On March 18, 2016, it was reported that Chicago's police union had sued the city to stop its inspector general from questioning officers that were on the scene when 17-year-old Laquan McDonald was shot and killed.
On May 5, 2016, Cook County State's Attorney Anita Alvarez recused herself and her office from the prosecution and asked the judge to appoint a special prosecutor, pleasing protesters and advocates who believed the state's attorney's office had a conflict of interest.
On June 2, 2016 a judge appointed a special prosecutor to handle the case, while civil rights attorneys pressed for a broader investigation into whether other officers at the scene attempted a cover-up. On July 29, 2016, LeRoy Martin Jr., presiding judge of the criminal division, named former Cook County judge Patricia Brown Holmes to look into whether the officers lied to justify the shooting. Lawyers for McDonald indicated that her investigation would potentially extend to police supervisors who were involved in any cover-up.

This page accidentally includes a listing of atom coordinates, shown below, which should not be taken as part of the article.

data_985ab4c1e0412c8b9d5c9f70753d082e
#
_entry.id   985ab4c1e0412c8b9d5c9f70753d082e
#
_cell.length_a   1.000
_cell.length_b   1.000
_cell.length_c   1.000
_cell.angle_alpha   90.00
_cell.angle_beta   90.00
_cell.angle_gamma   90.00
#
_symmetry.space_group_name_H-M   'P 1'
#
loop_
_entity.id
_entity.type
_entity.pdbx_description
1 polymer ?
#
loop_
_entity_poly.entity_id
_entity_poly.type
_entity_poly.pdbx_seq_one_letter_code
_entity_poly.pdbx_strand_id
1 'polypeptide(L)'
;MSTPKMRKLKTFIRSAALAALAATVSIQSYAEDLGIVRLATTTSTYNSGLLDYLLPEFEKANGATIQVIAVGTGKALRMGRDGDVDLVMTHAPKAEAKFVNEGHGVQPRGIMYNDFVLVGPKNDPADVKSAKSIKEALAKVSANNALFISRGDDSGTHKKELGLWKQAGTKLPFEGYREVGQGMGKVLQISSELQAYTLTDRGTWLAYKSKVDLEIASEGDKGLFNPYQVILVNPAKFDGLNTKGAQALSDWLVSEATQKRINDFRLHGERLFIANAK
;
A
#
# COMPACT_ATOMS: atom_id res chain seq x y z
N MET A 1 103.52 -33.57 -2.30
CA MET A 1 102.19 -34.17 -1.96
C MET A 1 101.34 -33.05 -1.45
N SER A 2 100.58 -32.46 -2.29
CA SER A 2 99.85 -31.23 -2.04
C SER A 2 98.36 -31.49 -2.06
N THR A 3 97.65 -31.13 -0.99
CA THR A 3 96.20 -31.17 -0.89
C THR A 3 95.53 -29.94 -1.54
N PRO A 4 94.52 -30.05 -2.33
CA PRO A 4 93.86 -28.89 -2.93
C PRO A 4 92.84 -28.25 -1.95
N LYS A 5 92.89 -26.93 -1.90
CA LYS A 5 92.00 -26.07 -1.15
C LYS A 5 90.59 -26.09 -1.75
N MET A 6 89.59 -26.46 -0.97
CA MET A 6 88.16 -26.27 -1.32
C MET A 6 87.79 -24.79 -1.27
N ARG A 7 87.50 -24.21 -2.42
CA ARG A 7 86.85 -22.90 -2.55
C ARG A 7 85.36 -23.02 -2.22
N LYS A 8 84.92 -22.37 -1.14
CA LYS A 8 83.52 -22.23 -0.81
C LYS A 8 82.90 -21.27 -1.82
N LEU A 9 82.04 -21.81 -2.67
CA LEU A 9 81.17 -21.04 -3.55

August 2016 Chicago Police Supt. Eddie Johnson is moving to fire seven officers accused of lying about the shooting of Laquan McDonald and its aftermath.
September 2016 Alma Benitez had just stopped for a bite to eat at a Southwest Side Burger King in October 2014 when she witnessed the now-infamous killing of 17-year-old Laquan McDonald by a Chicago police officer.
Benitez, who was headed home from the night shift at a nearby sandwich shop, was adamant from the beginning that Officer Jason Van Dyke had no reason to fire at McDonald, who was shot 16 times, including numerous times as he lay wounded in the street.